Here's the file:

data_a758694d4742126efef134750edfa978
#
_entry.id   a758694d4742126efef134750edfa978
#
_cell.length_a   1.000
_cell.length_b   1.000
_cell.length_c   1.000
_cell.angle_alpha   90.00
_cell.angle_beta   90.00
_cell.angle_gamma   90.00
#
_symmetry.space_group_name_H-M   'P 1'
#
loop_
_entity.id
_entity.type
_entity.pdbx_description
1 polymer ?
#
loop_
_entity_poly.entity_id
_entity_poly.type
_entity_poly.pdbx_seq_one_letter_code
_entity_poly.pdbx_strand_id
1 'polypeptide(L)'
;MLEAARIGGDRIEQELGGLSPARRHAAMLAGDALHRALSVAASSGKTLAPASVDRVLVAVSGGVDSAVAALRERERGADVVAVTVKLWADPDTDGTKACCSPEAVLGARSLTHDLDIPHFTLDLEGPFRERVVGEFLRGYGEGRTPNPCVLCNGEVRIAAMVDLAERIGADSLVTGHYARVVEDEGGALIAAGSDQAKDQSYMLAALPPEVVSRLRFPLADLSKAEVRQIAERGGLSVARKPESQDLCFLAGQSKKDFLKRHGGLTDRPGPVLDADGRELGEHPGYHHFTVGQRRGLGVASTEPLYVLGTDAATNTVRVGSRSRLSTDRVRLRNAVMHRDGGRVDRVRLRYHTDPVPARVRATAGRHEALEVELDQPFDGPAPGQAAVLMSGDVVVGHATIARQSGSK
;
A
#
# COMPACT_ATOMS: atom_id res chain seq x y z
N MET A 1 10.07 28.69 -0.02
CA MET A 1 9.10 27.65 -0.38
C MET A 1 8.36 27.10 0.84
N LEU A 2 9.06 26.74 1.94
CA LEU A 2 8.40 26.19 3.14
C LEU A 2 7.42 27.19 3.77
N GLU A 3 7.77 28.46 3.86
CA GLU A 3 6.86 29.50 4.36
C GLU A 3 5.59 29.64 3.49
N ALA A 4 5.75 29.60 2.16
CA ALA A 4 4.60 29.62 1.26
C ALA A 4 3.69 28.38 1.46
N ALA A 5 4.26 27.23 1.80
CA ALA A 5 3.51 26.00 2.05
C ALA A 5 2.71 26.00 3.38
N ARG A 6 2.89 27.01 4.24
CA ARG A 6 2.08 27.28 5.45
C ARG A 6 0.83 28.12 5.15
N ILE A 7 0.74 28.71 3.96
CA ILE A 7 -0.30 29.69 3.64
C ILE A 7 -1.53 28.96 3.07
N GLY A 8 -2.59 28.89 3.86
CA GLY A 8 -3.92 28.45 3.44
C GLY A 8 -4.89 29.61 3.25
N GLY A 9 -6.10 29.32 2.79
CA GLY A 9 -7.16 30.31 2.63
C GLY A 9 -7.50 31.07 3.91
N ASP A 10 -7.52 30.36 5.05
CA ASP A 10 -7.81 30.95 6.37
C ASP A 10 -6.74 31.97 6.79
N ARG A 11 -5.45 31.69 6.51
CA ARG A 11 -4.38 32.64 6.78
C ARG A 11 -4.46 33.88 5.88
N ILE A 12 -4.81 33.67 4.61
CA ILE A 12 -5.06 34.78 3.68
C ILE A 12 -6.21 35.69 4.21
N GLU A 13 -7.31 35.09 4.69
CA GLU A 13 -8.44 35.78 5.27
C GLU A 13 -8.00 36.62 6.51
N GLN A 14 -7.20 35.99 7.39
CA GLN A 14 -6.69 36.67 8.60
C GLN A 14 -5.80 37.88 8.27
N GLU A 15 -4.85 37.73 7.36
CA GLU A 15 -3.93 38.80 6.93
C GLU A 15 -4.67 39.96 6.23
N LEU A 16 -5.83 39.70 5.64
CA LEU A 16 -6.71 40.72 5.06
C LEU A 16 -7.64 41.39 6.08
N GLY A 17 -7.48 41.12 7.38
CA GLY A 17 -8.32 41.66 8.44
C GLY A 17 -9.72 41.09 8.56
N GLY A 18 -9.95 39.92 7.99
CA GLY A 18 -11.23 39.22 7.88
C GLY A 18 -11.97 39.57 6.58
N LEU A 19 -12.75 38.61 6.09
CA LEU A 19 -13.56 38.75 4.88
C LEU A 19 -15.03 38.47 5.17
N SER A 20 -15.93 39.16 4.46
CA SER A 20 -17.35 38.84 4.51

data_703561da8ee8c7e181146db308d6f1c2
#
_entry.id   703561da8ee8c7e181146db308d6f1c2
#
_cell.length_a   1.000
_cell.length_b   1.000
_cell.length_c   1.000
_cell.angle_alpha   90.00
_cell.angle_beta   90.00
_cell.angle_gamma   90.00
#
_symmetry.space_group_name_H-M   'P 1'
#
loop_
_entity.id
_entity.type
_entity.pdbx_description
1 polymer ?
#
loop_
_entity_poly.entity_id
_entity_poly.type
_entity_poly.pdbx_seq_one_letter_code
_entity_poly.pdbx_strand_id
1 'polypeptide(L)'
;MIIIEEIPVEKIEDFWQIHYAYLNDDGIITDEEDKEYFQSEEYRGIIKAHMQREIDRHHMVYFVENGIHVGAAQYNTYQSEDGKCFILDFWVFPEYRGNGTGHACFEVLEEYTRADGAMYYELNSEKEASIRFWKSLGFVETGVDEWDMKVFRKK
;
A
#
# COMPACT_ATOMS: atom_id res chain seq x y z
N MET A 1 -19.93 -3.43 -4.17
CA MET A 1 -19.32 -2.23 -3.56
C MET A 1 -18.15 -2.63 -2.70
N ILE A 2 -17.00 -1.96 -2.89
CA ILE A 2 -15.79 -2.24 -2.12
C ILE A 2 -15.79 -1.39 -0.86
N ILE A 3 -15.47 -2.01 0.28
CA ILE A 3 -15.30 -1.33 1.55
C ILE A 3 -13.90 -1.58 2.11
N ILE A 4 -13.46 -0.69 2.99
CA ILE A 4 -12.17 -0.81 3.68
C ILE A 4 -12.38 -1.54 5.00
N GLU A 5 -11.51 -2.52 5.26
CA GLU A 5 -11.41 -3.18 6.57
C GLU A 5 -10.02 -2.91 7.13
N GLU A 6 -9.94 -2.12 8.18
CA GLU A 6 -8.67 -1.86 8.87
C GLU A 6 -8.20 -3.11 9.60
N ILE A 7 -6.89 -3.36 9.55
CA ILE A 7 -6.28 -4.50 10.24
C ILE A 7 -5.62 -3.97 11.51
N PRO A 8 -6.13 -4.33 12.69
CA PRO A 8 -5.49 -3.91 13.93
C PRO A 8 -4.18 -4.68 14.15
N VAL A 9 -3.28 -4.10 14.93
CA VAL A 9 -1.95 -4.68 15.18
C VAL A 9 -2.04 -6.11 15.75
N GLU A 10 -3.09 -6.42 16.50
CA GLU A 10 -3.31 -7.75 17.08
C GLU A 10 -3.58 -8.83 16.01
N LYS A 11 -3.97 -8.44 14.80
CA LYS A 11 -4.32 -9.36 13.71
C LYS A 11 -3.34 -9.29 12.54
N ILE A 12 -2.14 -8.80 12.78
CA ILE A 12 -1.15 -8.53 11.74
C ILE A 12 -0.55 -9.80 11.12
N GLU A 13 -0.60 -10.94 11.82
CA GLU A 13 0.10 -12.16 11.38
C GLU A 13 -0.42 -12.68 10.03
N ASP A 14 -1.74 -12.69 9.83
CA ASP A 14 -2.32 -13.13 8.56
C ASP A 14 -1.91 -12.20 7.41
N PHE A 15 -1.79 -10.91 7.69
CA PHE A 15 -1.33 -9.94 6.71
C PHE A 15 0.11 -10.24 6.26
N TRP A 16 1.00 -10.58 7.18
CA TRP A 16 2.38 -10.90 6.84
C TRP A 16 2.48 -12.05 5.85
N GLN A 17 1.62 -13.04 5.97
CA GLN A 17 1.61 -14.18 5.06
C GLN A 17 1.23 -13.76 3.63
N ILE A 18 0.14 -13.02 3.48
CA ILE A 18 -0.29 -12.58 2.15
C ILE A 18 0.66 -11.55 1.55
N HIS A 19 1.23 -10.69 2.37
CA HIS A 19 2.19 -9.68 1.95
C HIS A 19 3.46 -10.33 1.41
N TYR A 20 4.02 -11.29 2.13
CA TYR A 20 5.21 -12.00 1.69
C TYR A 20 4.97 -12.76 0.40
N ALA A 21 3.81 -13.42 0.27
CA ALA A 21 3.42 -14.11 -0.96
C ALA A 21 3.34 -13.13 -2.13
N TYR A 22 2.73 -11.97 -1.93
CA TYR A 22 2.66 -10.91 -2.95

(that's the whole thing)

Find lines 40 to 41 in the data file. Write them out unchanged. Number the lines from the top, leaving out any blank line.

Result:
N ALA A 4 5.75 29.60 2.16
CA ALA A 4 4.60 29.62 1.26